The reorganization of the 13 UW Colleges into four regional groups should be viewed as a first step toward a regional reorganization of the whole University of Wisconsin System.
Sadly, the consolidation of the two-year campuses, which now deliver some four-year degrees, was done strictly for budgetary reasons, not with strategic foresight.
Gov. Walker and the GOP-controlled legislature whacked the colleges by $5 million per year, after whacking them by $2.3 million in the 2013-2015 budget. These colleges have always operated in a very lean manner, and, remember, the building costs have been paid for by local property taxpayers, not the state. The latest cuts came on top of cuts under Democrats in previous budgets.
Further, for access reasons, tuition has been frozen at the colleges for most of the last decade, meaning no plus revenues from any source.
The successive withdrawals of support for our once esteemed university system was necessitated because political leaders of both parties have ducked the biggest budget buster for state government: out-of-control health costs for public employees and Medicaid recipients. That under-management, or mismanagement, call it what you will, means that other priorities get crowded out. The university in one in a long list of diminished priorities.
Are the Republican leaders real fiscal conservatives when they don’t deal with the largest fiscal crisis on their plate? Real fiscal conservatives manage fiscal challenges. They aren’t just slashers.
Cathy Sandeen, the new chancellor for the colleges and UW Extension, faced up to the fiscal realities imposed by the GOP and decided to take the cuts out of administration so instruction and students would be impacted as little as possible. That means at least 83 administrative positions will be eliminated on the 13 campuses, or about six or seven per campus. For perspective sake, the West Bend campus has about eight administrative positions at present.
When the reorganization shakes out over the next five months, the University of Wisconsin – Washington County in West Bend will probably be headed by an associate dean. The campus will no longer have its own dean, a loss since UWWC deans have long been prominent leaders in the county. The likelihood is that the regional executive officer will be based at UW – Waukesha, a larger campus than West Bend or Sheboygan in the new southeast regional grouping.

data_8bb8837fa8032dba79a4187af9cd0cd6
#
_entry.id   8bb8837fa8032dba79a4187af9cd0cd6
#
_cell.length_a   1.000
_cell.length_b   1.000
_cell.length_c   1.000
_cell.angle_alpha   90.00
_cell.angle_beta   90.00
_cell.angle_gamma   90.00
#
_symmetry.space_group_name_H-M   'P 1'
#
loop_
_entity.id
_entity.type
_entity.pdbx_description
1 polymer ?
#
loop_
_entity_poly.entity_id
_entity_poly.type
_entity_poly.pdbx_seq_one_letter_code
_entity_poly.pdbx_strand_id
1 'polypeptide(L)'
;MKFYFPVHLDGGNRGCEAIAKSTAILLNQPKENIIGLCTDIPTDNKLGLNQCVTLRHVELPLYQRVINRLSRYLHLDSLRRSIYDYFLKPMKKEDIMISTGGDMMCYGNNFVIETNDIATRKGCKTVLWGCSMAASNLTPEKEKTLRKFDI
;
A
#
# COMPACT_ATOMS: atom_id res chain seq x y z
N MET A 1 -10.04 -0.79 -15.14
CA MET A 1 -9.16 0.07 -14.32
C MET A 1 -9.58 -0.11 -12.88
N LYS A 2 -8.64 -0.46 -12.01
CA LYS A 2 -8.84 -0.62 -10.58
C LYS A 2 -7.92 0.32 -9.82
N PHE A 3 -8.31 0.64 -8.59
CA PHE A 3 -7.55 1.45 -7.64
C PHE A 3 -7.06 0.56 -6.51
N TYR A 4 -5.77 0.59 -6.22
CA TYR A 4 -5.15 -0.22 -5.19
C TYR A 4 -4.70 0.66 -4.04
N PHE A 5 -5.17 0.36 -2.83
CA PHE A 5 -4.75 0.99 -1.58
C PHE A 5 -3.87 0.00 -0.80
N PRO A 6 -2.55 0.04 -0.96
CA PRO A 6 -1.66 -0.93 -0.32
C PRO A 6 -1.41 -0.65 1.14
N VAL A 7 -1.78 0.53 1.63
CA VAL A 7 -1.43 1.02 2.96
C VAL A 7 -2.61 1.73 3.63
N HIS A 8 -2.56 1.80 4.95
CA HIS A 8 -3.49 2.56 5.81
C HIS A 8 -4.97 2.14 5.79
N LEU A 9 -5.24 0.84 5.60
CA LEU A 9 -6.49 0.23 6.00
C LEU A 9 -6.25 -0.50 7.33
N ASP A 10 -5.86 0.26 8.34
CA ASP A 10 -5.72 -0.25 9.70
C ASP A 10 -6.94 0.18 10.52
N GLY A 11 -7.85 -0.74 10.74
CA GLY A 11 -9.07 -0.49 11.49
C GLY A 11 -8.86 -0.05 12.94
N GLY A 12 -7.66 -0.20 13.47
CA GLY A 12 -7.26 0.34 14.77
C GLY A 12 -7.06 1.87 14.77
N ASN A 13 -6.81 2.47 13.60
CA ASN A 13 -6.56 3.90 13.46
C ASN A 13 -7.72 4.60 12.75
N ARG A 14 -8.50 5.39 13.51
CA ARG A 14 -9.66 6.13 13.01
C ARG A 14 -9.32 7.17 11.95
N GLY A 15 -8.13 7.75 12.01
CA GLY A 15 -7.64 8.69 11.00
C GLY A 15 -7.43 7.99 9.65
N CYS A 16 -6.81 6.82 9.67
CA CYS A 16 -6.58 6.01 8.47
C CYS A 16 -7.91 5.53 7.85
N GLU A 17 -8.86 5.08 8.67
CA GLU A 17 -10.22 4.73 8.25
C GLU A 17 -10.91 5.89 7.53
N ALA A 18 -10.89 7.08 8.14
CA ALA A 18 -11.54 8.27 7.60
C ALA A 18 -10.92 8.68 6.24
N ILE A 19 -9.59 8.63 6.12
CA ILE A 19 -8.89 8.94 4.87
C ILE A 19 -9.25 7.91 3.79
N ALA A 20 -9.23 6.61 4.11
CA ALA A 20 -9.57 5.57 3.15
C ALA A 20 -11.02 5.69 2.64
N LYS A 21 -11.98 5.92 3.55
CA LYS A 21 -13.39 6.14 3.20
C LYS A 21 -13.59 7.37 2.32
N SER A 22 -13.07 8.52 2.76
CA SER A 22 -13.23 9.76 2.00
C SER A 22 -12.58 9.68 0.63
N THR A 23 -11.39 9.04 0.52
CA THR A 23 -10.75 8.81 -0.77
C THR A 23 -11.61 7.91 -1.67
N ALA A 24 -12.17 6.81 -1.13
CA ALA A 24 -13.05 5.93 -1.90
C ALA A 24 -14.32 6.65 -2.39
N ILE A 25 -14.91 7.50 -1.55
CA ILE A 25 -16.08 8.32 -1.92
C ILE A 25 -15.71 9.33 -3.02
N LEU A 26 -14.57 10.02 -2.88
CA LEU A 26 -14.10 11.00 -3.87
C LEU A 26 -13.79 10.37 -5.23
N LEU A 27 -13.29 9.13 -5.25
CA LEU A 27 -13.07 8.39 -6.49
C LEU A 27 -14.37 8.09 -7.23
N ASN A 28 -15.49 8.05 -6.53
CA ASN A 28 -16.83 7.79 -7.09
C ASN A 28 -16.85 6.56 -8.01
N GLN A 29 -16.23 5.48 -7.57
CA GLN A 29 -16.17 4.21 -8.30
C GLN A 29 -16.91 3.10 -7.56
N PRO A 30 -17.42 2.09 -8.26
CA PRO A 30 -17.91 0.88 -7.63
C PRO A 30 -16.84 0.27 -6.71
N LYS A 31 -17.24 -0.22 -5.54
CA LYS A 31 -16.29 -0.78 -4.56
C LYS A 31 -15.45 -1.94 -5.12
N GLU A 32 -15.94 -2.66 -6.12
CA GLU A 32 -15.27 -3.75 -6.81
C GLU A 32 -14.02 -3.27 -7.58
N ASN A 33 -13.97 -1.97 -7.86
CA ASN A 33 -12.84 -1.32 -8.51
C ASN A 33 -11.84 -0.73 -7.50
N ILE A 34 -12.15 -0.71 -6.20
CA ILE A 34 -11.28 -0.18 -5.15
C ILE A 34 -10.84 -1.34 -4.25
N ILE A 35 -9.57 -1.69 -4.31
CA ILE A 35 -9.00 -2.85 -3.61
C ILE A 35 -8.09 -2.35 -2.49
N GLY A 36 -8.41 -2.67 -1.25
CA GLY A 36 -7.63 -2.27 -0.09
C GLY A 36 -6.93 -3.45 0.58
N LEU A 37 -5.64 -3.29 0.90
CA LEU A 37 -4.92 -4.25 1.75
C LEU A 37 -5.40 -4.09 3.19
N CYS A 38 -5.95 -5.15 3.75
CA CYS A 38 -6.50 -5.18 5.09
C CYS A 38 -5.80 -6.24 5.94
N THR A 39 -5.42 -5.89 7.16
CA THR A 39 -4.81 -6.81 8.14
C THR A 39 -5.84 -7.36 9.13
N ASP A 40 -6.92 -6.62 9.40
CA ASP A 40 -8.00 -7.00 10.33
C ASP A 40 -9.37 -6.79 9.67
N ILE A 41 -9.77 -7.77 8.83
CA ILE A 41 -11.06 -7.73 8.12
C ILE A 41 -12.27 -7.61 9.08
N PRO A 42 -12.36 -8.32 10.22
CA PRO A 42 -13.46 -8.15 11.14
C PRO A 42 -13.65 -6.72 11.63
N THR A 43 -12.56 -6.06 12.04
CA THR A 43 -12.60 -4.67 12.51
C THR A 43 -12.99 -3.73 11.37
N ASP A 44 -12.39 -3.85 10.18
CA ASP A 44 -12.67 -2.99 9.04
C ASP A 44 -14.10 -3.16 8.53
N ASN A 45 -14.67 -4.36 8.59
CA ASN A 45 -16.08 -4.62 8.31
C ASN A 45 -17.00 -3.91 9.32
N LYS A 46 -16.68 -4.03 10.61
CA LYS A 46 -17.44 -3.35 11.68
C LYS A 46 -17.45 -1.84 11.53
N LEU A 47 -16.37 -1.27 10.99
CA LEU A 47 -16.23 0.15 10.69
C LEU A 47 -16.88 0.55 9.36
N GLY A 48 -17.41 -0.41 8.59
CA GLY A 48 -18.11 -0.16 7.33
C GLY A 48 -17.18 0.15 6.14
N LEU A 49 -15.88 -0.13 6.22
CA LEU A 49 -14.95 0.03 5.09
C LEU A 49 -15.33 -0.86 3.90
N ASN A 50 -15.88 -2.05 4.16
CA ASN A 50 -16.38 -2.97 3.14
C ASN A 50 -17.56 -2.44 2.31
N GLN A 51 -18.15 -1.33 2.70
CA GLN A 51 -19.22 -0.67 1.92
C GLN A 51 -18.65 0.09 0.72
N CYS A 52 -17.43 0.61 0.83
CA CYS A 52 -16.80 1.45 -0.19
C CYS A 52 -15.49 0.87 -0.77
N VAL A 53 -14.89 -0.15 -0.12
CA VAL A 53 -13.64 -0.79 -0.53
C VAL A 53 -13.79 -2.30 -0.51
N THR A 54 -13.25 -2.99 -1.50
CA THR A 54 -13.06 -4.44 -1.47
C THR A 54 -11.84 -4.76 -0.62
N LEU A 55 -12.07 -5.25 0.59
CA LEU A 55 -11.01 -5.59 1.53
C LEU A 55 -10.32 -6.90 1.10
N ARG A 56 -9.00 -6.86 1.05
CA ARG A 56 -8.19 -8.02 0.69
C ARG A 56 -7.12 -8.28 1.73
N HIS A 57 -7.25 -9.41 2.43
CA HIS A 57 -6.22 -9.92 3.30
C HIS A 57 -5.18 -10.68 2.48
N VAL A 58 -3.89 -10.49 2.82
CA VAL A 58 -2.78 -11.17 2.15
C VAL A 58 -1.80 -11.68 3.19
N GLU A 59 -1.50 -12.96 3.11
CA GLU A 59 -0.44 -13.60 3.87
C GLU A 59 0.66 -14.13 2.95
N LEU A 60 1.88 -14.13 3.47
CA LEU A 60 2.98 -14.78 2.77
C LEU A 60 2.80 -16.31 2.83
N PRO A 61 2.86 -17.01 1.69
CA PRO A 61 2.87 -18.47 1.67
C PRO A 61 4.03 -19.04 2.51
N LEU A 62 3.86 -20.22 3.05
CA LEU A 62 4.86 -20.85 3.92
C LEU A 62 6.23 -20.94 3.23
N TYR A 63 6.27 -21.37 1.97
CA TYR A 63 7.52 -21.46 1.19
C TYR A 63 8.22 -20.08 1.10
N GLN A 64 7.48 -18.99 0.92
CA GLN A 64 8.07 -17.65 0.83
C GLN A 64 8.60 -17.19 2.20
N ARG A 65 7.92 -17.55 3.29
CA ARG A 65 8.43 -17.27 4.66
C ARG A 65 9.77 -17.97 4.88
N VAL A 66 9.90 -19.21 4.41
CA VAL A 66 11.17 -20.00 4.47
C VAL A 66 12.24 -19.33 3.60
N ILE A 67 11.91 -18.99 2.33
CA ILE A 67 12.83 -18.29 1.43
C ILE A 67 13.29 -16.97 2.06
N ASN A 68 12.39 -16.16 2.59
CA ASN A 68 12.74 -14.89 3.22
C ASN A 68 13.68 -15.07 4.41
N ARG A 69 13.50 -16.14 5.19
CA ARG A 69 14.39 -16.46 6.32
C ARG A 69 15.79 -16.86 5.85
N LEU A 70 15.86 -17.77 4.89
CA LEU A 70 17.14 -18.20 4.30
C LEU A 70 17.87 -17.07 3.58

Many of the administrative functions will be shifted to the central office in Madison, and it remains to be seen how well administrators there do with student recruiting, raising money for scholarships and community engagement. They are a long way away from local action in the 13 communities. My guess is that the local deans and their small staffs will be sorely missed. If, for instance, recruiting stumbles and tuition revenues suffer, the fiscal stress on the campuses will be exacerbated.
There is a solution. That is to reorganize the whole UW System, all 26 campuses, along regional lines. That would align the university with economic development and job creation in the regions, which is where the action is. The university is an economic engine and it needs to be in sync with business and community leaders across the regions of the state.
That alignment doesn’t get done in Madison. Indeed, the central office of the UW System should be moved from Madison to the business center of the state, namely Milwaukee.
What would regional reorganization look like? There would be one chancellor for Southeastern Wisconsin, pulling together the campuses at UW – Milwaukee, Whitewater, Parkside, Waukesha, Sheboygan and West Bend. In addition to administrative savings, similar to what Sandeen is seeking on a smaller scale, the region would benefit from the presence of a large, powerful, world-class university with multiple campuses. The campuses could specialize in different disciplines.
Then do the same for the other regions of the state.
Oregon just followed exactly that model. Each of its major campuses is now run by its own governing boards. There is no central university office, though there is a higher education council that oversees all levels of education in Oregon.
Above all, we would want to turn the regional chancellors loose to do their own sourcing, including health care. They could save many millions by sourcing locally.
The Madison-centric model isn’t working well for communities like West Bend. It isn’t working well for UW – Milwaukee, which took a major hit this time around, just as it is trying to be a major player in lifting Milwaukee’s lagging economy.
Part of the political problem is that the UW System, based in Madison, has become very unpopular with the legislature. How did that happen, when many of them graduated from UW colleges?
A regional structure would elicit “homer” support from legislators across the state. There would be no monolith to tangle with. UW – Madison, with its liberal biases, would be one among seven or eight regional campuses. Each regional university, including Madison, would get the autonomy the system has been seeking.
The legislature, now a minority contributor of funds for the system, would have a hard time making a case against such autonomy. If you aren’t writing big checks, you shouldn’t be making the big calls.
The Republican leaders have an opportunity to create a blue ribbon commission to take a high-level, deep-running look at how the university should function in globalized, innovation economy. They need to look at our educational assets in a grand strategic way.
Just cutting blindly is not the answer that any Wisconsin citizen wants.